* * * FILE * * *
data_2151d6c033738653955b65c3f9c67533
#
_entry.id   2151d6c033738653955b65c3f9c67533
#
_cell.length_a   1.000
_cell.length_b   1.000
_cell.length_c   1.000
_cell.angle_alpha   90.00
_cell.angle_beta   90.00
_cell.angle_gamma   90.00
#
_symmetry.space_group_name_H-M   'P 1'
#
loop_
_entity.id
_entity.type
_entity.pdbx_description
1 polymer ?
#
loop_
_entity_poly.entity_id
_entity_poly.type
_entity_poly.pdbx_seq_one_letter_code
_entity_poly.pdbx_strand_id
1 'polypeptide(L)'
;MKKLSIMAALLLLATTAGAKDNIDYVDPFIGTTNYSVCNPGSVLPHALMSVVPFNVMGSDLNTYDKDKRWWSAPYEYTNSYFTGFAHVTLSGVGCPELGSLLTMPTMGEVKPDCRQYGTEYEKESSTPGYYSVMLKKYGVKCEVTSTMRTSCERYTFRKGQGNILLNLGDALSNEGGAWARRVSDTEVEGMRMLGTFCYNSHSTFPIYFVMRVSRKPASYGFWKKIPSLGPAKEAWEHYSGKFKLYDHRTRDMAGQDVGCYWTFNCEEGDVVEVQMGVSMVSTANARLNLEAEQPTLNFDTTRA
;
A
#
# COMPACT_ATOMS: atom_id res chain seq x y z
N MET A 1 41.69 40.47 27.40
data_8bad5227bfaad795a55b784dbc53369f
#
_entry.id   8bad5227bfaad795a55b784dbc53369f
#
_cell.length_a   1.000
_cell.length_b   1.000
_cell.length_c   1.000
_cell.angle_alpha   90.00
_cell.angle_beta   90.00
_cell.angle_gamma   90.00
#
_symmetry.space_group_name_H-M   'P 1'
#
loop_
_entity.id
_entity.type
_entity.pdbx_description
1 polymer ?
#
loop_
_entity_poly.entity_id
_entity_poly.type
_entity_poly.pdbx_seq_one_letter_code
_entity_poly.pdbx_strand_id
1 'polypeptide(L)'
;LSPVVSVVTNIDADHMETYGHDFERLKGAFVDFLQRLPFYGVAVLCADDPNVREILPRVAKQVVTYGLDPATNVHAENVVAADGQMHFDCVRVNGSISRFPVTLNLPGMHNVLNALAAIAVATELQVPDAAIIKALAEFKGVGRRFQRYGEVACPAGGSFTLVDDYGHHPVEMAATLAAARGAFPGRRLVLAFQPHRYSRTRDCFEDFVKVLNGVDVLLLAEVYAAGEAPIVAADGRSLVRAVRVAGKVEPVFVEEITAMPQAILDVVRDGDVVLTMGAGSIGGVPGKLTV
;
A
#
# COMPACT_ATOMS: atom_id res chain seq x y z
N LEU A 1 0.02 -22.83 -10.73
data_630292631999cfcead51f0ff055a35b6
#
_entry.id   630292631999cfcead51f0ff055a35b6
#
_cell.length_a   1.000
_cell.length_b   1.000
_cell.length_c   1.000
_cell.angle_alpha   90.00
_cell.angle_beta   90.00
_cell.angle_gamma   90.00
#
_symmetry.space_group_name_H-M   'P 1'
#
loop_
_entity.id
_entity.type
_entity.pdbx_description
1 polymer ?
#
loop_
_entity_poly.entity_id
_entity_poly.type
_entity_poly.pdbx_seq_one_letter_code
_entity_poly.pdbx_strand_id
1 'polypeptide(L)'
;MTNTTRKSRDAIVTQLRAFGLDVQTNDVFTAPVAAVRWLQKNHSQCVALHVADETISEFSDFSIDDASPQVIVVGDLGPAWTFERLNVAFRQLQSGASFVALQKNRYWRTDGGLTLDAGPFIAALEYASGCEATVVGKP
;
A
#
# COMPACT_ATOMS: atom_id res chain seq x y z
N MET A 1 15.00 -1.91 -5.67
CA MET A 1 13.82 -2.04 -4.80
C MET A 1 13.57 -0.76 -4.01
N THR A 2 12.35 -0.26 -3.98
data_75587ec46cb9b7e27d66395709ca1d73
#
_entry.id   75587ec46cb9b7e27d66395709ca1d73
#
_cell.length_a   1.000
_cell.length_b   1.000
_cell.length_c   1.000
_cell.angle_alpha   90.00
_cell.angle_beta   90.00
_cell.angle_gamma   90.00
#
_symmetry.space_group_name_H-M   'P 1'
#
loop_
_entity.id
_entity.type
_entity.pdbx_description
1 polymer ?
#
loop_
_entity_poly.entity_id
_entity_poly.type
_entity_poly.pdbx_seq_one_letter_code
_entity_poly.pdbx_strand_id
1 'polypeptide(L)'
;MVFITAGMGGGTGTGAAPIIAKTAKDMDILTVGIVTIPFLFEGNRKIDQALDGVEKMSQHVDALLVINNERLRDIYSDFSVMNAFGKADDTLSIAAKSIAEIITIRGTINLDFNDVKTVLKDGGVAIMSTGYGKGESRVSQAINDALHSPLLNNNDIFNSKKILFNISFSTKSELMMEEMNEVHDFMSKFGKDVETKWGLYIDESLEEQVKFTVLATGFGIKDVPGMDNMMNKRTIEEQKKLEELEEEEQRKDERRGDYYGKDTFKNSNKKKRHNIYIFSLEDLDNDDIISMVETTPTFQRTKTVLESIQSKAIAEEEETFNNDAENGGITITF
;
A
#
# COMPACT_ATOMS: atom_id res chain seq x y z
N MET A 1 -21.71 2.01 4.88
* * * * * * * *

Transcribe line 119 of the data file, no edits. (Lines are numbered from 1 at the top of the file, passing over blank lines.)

_entity_poly.pdbx_seq_one_letter_code